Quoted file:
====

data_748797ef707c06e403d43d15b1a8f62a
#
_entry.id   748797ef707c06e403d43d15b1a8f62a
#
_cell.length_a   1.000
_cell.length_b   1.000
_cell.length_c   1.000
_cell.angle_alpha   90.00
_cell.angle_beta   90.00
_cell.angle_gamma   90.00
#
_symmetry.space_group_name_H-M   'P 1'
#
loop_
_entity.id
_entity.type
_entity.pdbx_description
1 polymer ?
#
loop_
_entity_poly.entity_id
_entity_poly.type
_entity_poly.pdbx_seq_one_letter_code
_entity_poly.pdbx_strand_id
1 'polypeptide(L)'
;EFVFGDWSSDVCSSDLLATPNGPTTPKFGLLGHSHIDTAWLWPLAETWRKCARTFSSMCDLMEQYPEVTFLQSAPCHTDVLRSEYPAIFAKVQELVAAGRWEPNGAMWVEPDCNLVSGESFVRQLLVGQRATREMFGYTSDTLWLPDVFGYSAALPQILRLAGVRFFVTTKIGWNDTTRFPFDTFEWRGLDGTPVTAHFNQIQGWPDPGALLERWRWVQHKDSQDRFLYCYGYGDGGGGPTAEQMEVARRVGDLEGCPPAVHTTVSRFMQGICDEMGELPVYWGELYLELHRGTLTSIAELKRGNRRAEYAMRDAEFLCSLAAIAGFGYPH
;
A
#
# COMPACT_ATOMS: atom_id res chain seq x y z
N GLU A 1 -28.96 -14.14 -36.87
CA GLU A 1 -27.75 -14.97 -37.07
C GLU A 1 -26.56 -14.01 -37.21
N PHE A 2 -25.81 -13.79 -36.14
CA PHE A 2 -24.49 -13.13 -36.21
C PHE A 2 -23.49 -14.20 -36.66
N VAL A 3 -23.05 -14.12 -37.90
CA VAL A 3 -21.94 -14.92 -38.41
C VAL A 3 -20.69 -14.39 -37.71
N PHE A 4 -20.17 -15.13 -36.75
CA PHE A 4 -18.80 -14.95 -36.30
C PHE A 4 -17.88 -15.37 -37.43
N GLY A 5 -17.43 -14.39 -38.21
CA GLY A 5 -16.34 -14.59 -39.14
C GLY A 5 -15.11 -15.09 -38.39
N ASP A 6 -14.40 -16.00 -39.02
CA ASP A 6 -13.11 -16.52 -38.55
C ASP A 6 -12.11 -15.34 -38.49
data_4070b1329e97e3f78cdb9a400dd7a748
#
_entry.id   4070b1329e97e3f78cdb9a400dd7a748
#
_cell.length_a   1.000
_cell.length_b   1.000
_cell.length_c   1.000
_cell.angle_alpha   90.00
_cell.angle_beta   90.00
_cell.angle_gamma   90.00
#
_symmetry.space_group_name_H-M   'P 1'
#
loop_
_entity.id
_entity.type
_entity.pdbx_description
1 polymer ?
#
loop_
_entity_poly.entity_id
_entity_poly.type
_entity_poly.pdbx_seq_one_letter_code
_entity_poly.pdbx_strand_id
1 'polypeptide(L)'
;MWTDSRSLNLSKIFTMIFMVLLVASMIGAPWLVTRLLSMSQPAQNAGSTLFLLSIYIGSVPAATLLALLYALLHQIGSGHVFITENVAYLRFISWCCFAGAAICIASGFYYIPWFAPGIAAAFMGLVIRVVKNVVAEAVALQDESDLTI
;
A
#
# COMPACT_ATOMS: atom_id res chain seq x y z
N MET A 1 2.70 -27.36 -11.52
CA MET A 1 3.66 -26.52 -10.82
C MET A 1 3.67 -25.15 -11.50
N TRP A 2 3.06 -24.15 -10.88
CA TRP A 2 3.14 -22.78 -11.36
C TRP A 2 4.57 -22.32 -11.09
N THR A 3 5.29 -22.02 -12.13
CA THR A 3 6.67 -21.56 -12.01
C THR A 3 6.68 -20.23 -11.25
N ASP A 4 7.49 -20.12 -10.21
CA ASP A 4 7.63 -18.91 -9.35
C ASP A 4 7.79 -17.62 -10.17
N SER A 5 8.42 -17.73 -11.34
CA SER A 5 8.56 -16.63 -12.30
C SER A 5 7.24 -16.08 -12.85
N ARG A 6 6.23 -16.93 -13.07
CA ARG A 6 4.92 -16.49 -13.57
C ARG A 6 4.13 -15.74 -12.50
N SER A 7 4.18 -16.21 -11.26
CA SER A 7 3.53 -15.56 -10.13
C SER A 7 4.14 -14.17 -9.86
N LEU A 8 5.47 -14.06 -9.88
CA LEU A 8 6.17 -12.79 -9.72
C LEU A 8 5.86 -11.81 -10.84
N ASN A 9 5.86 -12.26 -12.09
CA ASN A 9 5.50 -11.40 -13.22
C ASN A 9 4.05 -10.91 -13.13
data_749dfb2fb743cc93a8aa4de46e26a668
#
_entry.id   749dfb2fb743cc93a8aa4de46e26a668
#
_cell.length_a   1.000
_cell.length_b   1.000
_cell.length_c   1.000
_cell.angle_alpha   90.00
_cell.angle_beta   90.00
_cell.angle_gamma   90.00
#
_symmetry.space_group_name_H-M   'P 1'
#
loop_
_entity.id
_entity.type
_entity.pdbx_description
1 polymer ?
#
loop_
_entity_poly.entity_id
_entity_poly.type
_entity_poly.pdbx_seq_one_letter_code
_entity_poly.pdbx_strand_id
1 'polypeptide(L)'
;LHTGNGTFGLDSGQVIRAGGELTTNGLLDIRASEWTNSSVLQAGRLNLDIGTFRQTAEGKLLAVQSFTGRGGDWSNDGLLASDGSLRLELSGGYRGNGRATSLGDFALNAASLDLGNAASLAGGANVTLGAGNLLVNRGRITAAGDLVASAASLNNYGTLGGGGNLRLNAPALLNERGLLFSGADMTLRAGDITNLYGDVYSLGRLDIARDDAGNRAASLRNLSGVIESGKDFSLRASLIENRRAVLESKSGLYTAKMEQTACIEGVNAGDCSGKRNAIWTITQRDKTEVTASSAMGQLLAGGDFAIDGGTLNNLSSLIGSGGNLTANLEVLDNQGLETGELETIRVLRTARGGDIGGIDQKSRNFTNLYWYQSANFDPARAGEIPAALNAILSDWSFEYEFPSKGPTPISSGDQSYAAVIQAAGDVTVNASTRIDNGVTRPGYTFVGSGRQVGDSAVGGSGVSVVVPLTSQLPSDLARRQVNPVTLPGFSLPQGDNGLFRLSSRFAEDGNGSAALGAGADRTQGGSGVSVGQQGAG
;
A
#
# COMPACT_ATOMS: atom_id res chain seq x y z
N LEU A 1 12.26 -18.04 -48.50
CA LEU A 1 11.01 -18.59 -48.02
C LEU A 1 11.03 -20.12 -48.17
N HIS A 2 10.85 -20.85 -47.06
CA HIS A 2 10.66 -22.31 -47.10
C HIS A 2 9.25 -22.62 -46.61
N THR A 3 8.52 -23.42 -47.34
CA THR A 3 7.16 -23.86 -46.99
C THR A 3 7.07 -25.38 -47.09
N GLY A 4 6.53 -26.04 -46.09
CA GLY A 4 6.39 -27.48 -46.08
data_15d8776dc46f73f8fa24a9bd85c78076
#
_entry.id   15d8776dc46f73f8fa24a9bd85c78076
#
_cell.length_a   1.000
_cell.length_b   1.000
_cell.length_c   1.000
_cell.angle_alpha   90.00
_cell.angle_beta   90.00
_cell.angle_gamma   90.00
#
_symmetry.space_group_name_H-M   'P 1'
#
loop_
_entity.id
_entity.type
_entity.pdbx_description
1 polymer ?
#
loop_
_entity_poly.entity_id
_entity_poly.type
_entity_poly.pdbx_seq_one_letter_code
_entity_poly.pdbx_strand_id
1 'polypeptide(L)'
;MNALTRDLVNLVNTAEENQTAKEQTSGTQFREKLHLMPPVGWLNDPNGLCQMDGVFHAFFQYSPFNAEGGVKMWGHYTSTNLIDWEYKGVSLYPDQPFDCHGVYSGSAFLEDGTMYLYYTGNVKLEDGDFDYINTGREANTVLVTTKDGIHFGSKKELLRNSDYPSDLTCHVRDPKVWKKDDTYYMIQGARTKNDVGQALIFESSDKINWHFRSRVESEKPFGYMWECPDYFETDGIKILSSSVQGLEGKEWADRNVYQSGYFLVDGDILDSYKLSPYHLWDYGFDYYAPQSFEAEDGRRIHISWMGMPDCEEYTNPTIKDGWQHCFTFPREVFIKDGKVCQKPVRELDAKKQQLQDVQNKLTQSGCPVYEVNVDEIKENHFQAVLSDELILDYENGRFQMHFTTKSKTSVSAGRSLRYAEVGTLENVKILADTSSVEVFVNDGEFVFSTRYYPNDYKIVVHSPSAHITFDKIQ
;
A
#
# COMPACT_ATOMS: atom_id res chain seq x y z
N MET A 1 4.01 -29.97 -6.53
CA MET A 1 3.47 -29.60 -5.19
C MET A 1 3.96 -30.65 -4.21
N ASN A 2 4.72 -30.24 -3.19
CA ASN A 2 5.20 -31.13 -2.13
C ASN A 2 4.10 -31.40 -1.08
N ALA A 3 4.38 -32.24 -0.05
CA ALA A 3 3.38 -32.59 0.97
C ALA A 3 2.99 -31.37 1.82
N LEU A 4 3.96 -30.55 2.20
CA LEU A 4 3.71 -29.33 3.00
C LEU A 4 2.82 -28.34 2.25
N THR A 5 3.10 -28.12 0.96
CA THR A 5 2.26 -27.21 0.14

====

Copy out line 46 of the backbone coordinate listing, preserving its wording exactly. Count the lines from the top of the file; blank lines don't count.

N ASP A 6 -14.40 -16.00 -39.02